Posted: Sept. 13, 2013
RICHARD KORN'S LEGAL BOOMERANG
By Celia Cohen
Only Richard Korn would box himself into his own legal troubles and then have the nerve to try to get a court to let him out of it.
Somehow it figures. Korn is the serial candidate who flopped in politics in New York, where he is from, and then came here and tried to get the Delaware voters to take him on the rebound, but they were having none of it.
They rejected him as a Democratic candidate for New Castle County executive in a party primary in 2004 and for state representative in 2006 and auditor in 2010.
Now Korn's name is showing up on court dockets the way it showed up on ballots.
There are those unsavory criminal charges in Superior Court about dealing in kiddie porn. There is an ongoing domestic dispute with his ex-wife in Family Court. Then there is the lawsuit he filed in the Court of Chancery against his own mother.
Korn sued his mother Sylvia Korn, a 93-year-old widow, to get money. In one court proceeding in June, the judge on the case called it "extremely sad and unpleasant," but by the time of another proceeding on Thursday, he revised his opinion downward.
"This has got to be the ugliest I've ever been involved in," said Vice Chancellor Sam Glasscock III.
Neither Richard Korn nor Sylvia Korn were in attendance at the Kent County Courthouse in Dover but left it up to their lawyers, Richard Abbott for Richard Korn and David Ferry Jr. for Sylvia Korn.
The lawyers were back in court because Richard Korn wanted the judge to stay the case -- put it on hold -- for three to five months. The reason is Korn is overburdened by the other criminal and domestic matters. Also he can no longer afford to pay Abbott to represent him.
This, even though Korn was already embroiled in the other two cases when he filed the suit against his mother and had already armored himself with two other lawyers.
Maybe the only approach more brazen would be the one in the joke about the guy who killed his parents and then asked for mercy because he was an orphan.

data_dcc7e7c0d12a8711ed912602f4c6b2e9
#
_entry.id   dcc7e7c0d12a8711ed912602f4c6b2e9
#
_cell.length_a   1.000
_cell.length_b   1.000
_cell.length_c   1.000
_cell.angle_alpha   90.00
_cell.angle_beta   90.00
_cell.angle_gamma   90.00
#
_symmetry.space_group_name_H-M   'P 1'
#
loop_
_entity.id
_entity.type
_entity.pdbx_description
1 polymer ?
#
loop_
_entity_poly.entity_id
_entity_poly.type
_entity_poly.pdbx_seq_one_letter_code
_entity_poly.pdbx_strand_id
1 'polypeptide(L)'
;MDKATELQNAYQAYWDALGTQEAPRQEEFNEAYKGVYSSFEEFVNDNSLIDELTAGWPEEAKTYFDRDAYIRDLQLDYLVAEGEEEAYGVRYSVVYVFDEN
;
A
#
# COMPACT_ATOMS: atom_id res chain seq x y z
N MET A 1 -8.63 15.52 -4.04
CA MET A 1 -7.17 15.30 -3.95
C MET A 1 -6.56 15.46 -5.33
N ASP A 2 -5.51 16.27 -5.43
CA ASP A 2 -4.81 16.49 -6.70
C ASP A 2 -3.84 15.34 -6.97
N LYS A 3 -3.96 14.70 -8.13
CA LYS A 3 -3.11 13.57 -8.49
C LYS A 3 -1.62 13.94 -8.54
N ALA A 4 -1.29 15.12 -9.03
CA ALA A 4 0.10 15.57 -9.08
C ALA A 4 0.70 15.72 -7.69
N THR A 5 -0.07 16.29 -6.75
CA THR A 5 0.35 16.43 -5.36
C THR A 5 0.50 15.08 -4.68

"A limited stay, short stay, so my client can get back on his feet," Abbott proposed.
"It's a little disturbing to me to hear the plaintiff [Richard Korn], after being charged with felony offenses, decided to sue his mother," Glasscock said.
Abbott also argued his client deserved a break because Korn thinks he was driven into all the court cases by a conspiracy cooked up by his mother, his ex-wife and his sister to ruin him, not the least of it being his insistence his ex-wife planted the child pornography to set him up.
Ferry, speaking for Sylvia Korn, said she had done nothing of the sort. Instead, she was defending herself from her son going after her for her money like a purse snatcher.
"She's holding on for dear life to her purse," Ferry said.
Sylvia Korn is fighting for an investment account, which she says her son has used as a personal piggy bank to take hundreds of thousands of dollars, and also for the right to stay in her Hockessin condominium, which her son wants the court to make her sell, leaving her without a place to call home, and give him half the proceeds.
Richard Korn says she added his name to the investment account and the condo out of generosity to benefit him. Sylvia Korn says she did it for convenience, because he told her it would help him manage her affairs, when really he was after her money.
Mother and son are also wrangling over a cemetery plot.
Sylvia Korn says in court filings she gave her son $4,000 to buy eight gravesites, four of them specifically intended for her late husband, mother, brother and eventually herself, but he bought them in his name, not hers, and more recently, as it got ugly between them, told her he will not let her be buried there.
Abbott recast the situation during the court session. The cemetery plot was supposed to be divided, four gravesites for Sylvia Korn and four gravesites for Richard Korn, and now Richard Korn is willing to give his mother a gravesite for herself while keeping four for himself.
It was not enough. "At this point Mrs. Korn doesn't want to be buried with her son. She wants her lots back," Ferry said.
If Richard Korn needed the court case put on hold, Ferry said Sylvia Korn needed it to go ahead so it would not put her life on hold, or her afterlife in the cemetery plot, and the judge agreed.
"I take judicial notice of the life expectancy of a 93-year-old," Glasscock said. "I think the matter needs to go forward."
Even though Richard Korn did not get the stay he wanted, he still managed to drag out the case simply by asking for the postponement.
Justice unstayed was still justice delayed.